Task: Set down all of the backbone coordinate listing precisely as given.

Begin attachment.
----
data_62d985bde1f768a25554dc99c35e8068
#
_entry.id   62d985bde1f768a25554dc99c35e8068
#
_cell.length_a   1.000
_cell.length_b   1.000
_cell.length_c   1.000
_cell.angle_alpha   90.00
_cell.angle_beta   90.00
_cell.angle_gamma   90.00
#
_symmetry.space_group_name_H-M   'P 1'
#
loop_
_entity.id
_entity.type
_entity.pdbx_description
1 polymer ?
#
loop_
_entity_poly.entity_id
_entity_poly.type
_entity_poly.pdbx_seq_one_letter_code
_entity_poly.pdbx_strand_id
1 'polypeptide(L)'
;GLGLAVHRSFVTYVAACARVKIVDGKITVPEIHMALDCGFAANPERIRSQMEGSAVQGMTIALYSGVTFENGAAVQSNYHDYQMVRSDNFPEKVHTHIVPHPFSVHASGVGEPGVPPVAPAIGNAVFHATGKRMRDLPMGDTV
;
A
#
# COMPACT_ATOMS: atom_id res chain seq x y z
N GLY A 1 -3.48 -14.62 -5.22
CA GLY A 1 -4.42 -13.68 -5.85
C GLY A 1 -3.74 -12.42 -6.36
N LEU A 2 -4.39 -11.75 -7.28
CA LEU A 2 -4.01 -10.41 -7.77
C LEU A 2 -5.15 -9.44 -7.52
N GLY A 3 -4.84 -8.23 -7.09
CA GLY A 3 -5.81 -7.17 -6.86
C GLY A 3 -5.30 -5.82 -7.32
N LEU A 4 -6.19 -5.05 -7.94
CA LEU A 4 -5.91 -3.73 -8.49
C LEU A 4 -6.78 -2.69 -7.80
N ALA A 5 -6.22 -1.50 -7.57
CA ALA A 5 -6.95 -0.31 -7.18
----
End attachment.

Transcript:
data_62d985bde1f768a25554dc99c35e8068
#
_entry.id   62d985bde1f768a25554dc99c35e8068
#
_cell.length_a   1.000
_cell.length_b   1.000
_cell.length_c   1.000
_cell.angle_alpha   90.00
_cell.angle_beta   90.00
_cell.angle_gamma   90.00
#
_symmetry.space_group_name_H-M   'P 1'
#
loop_
_entity.id
_entity.type
_entity.pdbx_description
1 polymer ?
#
loop_
_entity_poly.entity_id
_entity_poly.type
_entity_poly.pdbx_seq_one_letter_code
_entity_poly.pdbx_strand_id
1 'polypeptide(L)'
;GLGLAVHRSFVTYVAACARVKIVDGKITVPEIHMALDCGFAANPERIRSQMEGSAVQGMTIALYSGVTFENGAAVQSNYHDYQMVRSDNFPEKVHTHIVPHPFSVHASGVGEPGVPPVAPAIGNAVFHATGKRMRDLPMGDTV
;
A
#
# COMPACT_ATOMS: atom_id res chain seq x y z
N GLY A 1 -3.48 -14.62 -5.22
CA GLY A 1 -4.42 -13.68 -5.85
C GLY A 1 -3.74 -12.42 -6.36
N LEU A 2 -4.39 -11.75 -7.28
CA LEU A 2 -4.01 -10.41 -7.77
C LEU A 2 -5.15 -9.44 -7.52
N GLY A 3 -4.84 -8.23 -7.09
CA GLY A 3 -5.81 -7.17 -6.86
C GLY A 3 -5.30 -5.82 -7.32
N LEU A 4 -6.19 -5.05 -7.94
CA LEU A 4 -5.91 -3.73 -8.49
C LEU A 4 -6.78 -2.69 -7.80
N ALA A 5 -6.22 -1.50 -7.57
CA ALA A 5 -6.95 -0.31 -7.18